The Department of Labor (“DOL”) recently released a FAQ on the information that should be included in recruitment reports. Recruitment reports are required to be prepared as part of the process of preparing a labor certification to be filed. The DOL specified that a recruitment report must include: (1) the total number of U.S. applicants who applied for the position, (2) the total number of U.S. applicants hired for the position, and (3) the total number of U.S. applicants who were rejected based upon a lawful job-related reason. The lawful job-related reasons for rejecting U.S. workers should be categorized. The DOL further specified that employers should list the total number of U.S. applicants who were interviewed and a list of the names of U.S. workers who were rejected under each category. Finally, if an applicant was rejected under multiple categories, the category that he is listed under must state the multiple bases of rejection. For instance, if a candidate was rejected because he did not have the necessary education and did not have the required total years of experience, he should fall under a category titled “candidates lacking the required education and experience.” The DOL specified that this type of categorization will “enable the certifying officer to clearly establish the reason for disqualification of each U.S. worker.”
The Board of Alien Labor Certification Appeals (“BALCA”) recently reviewed timing inconsistencies that are listed in the federal regulations that govern the recruitment validity periods for labor certifications. The employer submitted a labor certification for a “Stonemason.” The Form 9089 was mailed to the Department of Labor on September 11, 2009 and received by this agency on September 14, 2009. The employer listed on the Form 9089 that it had placed a state workforce agency job order from March 17, 2009 until April 15, 2009. The Certifying Officer (“CO”) denied the application because it stated that the job order was placed more than 180 days from the date that the Form 9089 was filed. BALCA reviewed 20 C.F.R. § 656.17(e)(2), which states that “if the application is for a nonprofessional occupation, the employer must . . . place a job order and two newspaper advertisements within 6 months of filing the application. The steps must be conducted at least 30 days but no more than 180 days before the filing of the application.” BALCA noted that these statements can be contradictory. In the instant case the employer did submit its application within six months of March 17, 2009 because six months from this date is September 17, 2009. However, there are more than 180 days between March 17, 2009 and September 14, 2009. Consequently, BALCA stated that it would “decline to penalize an employer for the inconsistency [of the federal regulations].” While this case does support the idea that recruitment may occur in the six months prior to filing a labor certification, Hammond Law Group urges employer’s to file all cases within the 180 day period in which recruitment occurred to avoid the potential for denial.
The Board of Alien Labor Certification Appeals (“BALCA”) recently considered whether advertisements that constitute part of the additional recruitment steps for a labor certification case must identify the job location. In Matter of Screen Printers Resource, Inc., the employer submitted a labor certification for the position of “International Sales and Service Business Development.” The case was audited and, ultimately, denied because the Certifying Officer (“CO”) determined that the employer’s website posting did not list the job location. The CO argued that U.S. workers may be unwilling to apply for a position that did not list a job location. BALCA reviewed Matter of Symantec Corp., which found that the advertisement content requirements that are imposed on newspapers of general circulation are not applicable to the additional recruitment steps. These additional steps must only advertise the occupation involved in the petition and may be “broadly worded.” BALCA reviewed the employer’s advertisement and stated that it “described the title of the job, the responsibilities of the job, the educational, work experience, and knowledge requirements of the job, and where the applicant could email or fax a resume.” While BALCA stated that the advertisement was “not detailed, it is not misleading.” Consequently, the denial was overturned. This case further confirms that the advertisements placed as part of the additional recruitment steps that are conducted in the PERM process do not have to be as detailed as those placed in a newspaper of general circulation.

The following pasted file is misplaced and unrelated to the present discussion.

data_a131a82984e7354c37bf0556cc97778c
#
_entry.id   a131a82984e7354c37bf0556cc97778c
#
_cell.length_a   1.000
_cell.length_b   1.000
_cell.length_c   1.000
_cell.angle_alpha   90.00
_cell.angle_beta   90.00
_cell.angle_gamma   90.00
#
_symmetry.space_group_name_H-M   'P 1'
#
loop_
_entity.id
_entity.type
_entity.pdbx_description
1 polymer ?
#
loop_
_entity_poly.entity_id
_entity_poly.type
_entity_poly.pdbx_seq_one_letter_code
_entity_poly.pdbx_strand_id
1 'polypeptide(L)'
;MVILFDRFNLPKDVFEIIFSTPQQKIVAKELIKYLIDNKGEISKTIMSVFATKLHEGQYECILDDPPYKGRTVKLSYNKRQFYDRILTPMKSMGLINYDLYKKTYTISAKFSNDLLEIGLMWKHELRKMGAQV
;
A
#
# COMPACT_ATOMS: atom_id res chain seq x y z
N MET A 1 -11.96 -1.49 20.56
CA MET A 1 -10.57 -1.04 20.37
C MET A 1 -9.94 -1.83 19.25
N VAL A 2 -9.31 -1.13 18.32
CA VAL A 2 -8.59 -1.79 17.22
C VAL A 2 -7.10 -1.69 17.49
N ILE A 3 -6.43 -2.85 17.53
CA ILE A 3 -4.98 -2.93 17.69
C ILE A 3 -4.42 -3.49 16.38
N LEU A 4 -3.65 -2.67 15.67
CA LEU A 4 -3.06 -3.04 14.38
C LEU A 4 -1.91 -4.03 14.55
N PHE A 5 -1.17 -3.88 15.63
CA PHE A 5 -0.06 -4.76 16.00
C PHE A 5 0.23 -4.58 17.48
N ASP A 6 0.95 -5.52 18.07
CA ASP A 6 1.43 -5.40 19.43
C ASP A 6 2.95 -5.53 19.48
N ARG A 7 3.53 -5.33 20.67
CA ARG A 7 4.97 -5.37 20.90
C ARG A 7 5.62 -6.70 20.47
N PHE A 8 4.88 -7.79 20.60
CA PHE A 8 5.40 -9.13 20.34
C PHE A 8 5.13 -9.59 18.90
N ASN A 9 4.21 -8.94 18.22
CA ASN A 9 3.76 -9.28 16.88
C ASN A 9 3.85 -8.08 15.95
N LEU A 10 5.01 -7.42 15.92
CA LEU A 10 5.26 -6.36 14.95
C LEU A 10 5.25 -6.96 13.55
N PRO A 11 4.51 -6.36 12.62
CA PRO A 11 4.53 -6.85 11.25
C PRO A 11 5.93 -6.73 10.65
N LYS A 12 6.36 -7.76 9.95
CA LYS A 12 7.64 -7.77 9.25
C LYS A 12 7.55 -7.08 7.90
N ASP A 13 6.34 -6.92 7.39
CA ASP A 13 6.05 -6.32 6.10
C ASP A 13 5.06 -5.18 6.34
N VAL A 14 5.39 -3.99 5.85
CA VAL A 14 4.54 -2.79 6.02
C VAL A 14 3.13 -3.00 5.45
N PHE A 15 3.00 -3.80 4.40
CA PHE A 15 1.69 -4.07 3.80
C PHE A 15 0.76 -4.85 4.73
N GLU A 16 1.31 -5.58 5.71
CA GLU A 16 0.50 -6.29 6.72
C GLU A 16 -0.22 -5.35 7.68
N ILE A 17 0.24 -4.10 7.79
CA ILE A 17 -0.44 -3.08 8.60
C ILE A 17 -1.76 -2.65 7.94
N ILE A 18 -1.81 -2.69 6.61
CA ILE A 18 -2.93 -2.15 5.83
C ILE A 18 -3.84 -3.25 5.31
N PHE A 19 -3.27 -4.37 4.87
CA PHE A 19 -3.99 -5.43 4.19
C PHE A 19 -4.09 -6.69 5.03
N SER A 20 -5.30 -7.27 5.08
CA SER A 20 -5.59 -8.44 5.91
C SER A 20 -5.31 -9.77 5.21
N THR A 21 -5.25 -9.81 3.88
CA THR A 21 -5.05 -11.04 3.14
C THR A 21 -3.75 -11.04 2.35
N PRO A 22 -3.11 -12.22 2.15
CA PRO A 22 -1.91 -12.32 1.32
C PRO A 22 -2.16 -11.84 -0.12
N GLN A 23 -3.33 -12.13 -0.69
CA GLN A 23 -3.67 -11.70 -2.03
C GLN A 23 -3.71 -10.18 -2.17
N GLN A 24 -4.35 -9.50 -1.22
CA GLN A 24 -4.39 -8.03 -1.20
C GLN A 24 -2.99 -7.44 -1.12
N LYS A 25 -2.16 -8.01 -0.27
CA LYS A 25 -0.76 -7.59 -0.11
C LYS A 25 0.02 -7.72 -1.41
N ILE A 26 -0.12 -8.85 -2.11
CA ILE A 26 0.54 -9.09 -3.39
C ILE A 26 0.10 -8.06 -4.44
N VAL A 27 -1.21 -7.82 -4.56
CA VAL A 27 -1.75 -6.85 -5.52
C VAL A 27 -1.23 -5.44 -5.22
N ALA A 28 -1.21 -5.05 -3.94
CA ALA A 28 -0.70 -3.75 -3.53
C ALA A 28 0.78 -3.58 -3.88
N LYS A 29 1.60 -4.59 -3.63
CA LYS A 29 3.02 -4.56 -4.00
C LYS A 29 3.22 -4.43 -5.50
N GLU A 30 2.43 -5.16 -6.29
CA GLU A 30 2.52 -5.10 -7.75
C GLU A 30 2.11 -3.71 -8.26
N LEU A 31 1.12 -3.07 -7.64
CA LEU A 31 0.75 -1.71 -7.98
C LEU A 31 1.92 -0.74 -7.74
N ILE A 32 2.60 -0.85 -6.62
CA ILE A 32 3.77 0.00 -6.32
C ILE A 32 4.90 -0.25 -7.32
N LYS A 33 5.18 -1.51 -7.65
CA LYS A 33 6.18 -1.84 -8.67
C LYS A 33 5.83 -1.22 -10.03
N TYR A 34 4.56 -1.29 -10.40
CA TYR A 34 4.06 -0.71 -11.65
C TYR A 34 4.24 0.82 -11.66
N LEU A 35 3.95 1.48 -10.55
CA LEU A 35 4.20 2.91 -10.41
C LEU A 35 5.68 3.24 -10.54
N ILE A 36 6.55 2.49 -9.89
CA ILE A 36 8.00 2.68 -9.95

Recently, the Board of Alien Labor Certification Appeals (“BALCA”) considered whether dated screenshots and a CD with an audio recording of a radio advertisement constituted sufficient proof to establish that these additional recruitment steps occurred as part of the PERM process. In Matter of Waldorf School of Orange County, the employer submitted a labor certification case for the position of “Teacher.” The case was audited and the employer provided screenshots from its website that included the date and time to establish that it had posted the position on its website. The employer also provided a CD that included an audio copy of the posted advertisement that was placed on the radio and the broadcast contract. The Certifying Officer (“CO”) denied the case on the basis that screenshots did not constitute dated copies of the website posting as required under the law. The CO also stated that the employer failed to provide a copy of the text of the radio advertisement. BALCA reviewed the denial and reiterated that the “documentation requirement [for website postings] should be read with a degree of flexibility.” BALCA determined that screenshots are “dated copies” of the posting on the employer’s website and that an employer “need not submit a written text of a radio advertisement.” Rather, an audio recording is sufficient proof of the text of the advertisement that was carried on a radio station. Consequently, this denial was overturned. This case provides helpful information about how employers can document postings on their website and on radio stations to establish that they conducted the additional recruitment steps that are required as part of the labor certification process.